from The American Heritage® Dictionary of the English Language, 4th Edition
- n. A single vowel articulated without change in quality throughout the course of a syllable, as the vowel of English bed.
- n. Two written vowels representing a single sound, as oa in boat.
from Wiktionary, Creative Commons Attribution/Share-Alike License
- n. A vowel (in the sense of a sound rather than a letter of the alphabet) that has the same sound throughout its pronunciation, such as the short vowels in "pap", "pep", "pip", "pop" and "pup", as opposed to a diphthong (eg, /aɪ/, the vowel in "pipe") or a triphthong (eg, /aɪə/, the sound in the non-rhotic pronunciation of "pyre").
from the GNU version of the Collaborative International Dictionary of English
- n. A single uncompounded vowel sound.
- n. A combination of two written vowels pronounced as one; a digraph.
from The Century Dictionary and Cyclopedia
- n. A simple vowel-sound.
- n. A combination of two written vowels pronounced as one.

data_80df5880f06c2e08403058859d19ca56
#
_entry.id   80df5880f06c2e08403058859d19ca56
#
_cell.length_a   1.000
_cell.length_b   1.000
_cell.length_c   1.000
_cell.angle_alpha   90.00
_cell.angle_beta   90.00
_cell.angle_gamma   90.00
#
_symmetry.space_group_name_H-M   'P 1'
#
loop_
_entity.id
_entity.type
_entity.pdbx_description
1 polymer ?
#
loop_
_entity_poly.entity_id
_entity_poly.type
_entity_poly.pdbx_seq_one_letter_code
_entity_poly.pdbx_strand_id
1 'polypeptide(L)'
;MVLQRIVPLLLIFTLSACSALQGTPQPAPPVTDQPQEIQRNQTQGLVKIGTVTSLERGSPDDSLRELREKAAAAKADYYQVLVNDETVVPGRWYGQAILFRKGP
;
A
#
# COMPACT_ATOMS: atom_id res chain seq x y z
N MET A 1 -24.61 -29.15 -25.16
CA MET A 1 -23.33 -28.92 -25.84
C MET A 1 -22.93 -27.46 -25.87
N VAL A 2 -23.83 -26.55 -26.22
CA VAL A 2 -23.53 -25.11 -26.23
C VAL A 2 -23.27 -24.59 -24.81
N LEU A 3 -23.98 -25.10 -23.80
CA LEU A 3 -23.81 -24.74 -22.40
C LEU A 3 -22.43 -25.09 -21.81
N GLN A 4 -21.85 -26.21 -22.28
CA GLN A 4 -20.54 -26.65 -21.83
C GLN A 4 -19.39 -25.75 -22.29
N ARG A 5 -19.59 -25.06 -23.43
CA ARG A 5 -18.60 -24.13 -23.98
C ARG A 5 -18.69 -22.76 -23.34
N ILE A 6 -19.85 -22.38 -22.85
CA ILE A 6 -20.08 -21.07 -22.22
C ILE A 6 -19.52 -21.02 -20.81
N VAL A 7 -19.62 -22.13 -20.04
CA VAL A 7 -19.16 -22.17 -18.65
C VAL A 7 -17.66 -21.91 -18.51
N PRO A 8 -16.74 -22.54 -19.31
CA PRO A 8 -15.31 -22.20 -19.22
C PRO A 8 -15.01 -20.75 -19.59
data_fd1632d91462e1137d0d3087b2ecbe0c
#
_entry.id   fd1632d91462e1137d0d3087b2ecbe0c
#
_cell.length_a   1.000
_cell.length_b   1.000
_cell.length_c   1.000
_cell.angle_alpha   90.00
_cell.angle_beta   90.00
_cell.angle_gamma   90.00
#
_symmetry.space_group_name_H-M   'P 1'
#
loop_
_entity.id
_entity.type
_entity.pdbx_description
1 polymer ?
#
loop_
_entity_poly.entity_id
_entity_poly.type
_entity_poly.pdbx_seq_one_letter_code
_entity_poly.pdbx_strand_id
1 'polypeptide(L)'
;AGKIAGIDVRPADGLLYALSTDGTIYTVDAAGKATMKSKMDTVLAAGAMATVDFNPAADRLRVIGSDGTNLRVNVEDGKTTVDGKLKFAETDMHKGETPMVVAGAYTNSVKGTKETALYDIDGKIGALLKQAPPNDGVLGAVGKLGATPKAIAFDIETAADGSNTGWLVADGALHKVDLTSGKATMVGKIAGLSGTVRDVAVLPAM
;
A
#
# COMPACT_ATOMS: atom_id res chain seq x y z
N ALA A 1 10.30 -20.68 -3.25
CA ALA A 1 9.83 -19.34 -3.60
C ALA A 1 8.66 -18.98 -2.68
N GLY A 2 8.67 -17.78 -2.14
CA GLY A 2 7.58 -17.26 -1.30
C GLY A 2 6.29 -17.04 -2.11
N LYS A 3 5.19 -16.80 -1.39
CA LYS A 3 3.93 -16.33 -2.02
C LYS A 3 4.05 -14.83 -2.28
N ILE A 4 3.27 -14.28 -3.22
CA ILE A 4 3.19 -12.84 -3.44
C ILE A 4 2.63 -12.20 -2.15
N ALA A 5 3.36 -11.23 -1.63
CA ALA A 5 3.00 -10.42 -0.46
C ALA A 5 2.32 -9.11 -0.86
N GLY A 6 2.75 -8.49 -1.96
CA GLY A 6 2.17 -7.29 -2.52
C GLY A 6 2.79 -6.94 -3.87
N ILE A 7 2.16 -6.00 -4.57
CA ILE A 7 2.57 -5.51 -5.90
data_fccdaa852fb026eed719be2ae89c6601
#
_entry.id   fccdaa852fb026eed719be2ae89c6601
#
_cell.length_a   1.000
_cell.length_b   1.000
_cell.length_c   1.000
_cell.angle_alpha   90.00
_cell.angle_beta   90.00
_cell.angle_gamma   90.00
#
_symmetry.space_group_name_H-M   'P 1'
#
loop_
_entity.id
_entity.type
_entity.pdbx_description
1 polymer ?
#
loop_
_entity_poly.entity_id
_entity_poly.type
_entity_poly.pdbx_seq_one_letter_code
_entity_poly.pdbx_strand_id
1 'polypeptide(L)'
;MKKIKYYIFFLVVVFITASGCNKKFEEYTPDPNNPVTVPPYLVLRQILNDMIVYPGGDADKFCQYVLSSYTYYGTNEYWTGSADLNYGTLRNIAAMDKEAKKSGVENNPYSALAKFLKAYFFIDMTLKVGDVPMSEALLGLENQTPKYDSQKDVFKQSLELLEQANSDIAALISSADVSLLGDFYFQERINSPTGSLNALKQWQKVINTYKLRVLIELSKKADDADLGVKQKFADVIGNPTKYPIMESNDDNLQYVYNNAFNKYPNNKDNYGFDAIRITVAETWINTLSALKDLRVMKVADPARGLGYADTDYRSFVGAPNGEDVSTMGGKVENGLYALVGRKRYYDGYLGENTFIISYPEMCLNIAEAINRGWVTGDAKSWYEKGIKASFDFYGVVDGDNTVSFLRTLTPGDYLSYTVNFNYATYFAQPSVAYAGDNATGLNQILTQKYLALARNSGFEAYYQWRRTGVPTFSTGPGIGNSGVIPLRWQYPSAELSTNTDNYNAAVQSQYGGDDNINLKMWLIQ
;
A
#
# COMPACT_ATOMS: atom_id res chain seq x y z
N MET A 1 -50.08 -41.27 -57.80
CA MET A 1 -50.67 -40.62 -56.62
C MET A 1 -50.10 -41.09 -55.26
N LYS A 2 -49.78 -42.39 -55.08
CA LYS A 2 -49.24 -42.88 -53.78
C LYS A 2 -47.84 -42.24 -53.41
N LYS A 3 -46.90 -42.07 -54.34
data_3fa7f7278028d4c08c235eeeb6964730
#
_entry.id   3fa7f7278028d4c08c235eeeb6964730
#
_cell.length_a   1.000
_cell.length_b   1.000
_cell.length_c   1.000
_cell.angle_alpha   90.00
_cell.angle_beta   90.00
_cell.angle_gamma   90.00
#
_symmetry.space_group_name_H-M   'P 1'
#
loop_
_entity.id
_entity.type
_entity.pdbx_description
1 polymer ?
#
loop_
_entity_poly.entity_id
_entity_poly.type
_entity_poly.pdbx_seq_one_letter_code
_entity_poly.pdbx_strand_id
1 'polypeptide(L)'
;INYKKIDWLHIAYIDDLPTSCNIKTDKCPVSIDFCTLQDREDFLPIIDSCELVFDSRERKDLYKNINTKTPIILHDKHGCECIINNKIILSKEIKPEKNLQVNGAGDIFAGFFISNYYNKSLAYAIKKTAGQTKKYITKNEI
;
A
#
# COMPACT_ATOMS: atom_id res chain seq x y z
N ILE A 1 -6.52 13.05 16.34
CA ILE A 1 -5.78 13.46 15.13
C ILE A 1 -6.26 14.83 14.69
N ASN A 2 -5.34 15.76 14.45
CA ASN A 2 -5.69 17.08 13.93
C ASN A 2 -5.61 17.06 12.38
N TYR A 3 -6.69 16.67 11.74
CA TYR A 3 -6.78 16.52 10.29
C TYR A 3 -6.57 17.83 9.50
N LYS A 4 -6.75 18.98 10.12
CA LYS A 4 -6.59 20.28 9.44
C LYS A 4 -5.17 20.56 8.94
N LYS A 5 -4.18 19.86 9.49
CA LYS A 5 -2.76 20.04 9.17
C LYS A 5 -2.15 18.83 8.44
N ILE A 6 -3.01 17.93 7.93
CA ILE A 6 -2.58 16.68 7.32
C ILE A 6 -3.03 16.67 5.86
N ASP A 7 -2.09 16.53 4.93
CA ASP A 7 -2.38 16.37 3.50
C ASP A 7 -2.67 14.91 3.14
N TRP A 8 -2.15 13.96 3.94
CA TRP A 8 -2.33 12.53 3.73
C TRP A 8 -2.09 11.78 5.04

A monophthong, on the other hand, is a vowel sound that has the same sound throughout, like the/æ/sound in American English hat.
Putting the emphasis on the final syllable of Sotomayor is unnatural in English (which is why the president stopped doing it after the first time at his press conference), unlike my correspondent's simple preference for a monophthong over a diphthong, and insisting on an unnatural pronunciation is something we shouldn't be giving in to.
She's getting the Oklahoma monophthong -- mah, she says, for my, and raht, for right.
Monophthongization is the process of converting a diphthong to a monophthong (I’ll explain those terms in a minute.)
Wordnik is becoming a not-for-profit! Read our announcement here.